Fruit Flavonoid Voids Colon Cancer Activity

Colon cancer cell signaling disrupted by luteolin

/ Author:  / Reviewed by: Joseph V. Madia, MD

(RxWiki News) "Eat more fruits and vegetables" has been a loud and long-running health mantra. This advice is nothing to shrug off. Turns out a chemical in fruit may have anti-cancer benefits.

A compound in fruit called luteolin has been found to interfere with cell activity that leads to cancer. It does this by jamming signaling pathways that promote malignancies in colon cancer cells.

"Eat more fresh fruit."

Professor Jung Han Yoon Park, of Korea's Hallym University led a team that studied the trouble luteolin - a plant flavonoid - causes cancer cells.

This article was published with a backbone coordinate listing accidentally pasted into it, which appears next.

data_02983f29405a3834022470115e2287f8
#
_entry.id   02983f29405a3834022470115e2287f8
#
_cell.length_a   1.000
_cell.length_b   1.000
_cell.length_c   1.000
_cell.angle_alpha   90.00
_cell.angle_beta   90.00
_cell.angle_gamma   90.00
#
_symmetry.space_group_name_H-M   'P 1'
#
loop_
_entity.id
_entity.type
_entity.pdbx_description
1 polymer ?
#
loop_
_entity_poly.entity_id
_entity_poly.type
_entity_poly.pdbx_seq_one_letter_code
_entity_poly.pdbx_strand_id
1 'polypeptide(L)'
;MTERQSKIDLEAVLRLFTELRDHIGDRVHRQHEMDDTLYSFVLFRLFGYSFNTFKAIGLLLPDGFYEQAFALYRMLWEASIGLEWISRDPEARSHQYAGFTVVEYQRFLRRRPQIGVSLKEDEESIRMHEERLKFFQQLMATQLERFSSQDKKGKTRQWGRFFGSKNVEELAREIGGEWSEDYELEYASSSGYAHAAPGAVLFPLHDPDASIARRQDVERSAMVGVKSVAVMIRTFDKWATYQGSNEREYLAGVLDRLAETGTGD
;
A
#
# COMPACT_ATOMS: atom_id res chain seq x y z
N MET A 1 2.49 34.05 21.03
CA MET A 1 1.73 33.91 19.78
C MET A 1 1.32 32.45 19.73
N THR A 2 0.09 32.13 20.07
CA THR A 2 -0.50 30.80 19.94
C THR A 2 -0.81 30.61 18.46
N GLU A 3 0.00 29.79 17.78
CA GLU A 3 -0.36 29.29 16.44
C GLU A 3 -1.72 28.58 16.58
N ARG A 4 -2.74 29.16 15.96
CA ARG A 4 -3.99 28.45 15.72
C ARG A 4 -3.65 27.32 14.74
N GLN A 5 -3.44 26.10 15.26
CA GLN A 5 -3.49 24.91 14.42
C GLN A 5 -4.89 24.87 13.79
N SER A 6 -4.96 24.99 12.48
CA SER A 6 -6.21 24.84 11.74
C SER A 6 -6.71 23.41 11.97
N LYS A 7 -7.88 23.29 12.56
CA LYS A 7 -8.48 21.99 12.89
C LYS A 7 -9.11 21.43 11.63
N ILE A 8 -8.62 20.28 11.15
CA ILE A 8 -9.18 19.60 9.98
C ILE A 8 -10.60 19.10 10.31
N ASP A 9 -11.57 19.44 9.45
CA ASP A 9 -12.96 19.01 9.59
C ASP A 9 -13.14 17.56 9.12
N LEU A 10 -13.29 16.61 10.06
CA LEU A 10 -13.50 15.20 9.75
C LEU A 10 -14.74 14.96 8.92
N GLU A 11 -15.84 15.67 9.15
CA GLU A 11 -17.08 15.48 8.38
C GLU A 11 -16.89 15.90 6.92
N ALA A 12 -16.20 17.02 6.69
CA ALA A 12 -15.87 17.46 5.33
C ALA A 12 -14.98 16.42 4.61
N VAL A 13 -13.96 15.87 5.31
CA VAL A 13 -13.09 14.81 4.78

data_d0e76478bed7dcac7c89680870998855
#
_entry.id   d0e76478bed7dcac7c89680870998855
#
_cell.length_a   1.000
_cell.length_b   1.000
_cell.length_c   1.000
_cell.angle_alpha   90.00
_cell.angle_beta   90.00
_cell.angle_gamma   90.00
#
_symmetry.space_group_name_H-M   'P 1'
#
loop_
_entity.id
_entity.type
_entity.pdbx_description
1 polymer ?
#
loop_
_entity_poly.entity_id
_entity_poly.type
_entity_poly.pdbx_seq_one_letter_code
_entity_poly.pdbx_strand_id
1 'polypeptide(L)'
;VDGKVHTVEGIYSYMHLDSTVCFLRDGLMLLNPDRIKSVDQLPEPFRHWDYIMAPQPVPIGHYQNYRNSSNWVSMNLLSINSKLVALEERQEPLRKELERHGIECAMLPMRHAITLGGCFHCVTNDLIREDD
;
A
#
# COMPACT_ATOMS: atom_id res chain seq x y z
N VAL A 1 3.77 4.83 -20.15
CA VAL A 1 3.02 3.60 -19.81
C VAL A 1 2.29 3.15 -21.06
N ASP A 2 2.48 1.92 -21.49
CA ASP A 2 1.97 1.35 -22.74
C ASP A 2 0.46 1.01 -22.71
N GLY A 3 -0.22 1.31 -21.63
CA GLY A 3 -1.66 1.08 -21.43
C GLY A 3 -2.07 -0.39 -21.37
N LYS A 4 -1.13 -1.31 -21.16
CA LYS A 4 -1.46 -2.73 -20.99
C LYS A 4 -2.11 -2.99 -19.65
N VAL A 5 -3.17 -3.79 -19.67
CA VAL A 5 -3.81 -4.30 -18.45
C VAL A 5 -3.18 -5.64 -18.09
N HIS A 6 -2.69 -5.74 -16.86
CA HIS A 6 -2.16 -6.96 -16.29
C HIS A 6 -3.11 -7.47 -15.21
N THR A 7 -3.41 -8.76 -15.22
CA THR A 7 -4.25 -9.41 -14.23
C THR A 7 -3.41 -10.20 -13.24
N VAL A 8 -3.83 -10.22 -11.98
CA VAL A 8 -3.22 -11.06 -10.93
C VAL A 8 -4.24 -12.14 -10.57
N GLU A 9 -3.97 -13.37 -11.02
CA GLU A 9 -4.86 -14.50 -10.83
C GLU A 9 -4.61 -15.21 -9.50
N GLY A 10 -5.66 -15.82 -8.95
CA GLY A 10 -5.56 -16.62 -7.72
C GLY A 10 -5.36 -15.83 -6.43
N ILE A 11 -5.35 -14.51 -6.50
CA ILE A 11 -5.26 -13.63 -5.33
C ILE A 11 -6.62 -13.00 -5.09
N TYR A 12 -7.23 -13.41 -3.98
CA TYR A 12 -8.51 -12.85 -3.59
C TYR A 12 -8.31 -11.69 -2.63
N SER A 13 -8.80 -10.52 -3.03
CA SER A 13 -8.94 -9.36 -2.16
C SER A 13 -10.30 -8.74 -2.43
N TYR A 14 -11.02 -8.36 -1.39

Colon cancer cells have more IGF-II than normal cells. And this is thought to be the reason for colon cancer's chaotic cell division.

Park's research team found that luteolin was able to clog up the works and stop the secretion of IGF-II colon cancer cells.

"Blocking these pathways stops cancer cells from dividing and leads to cell death," Park explained.

Previous lab research has suggested that this compound seems to have anti-inflammatory, anti-oxidant and anti-cancer properties. These findings have never been confirmed, though, in animal or human studies.

While preliminary, this current study extends the understanding of how naturally occurring compounds interact with cancer.

This work was published in January, 2012 in BioMed Central's open access journal BMC Gastroenterology.

Reviewed by: 
Review Date: 
January 24, 2012
Last Updated:
January 24, 2012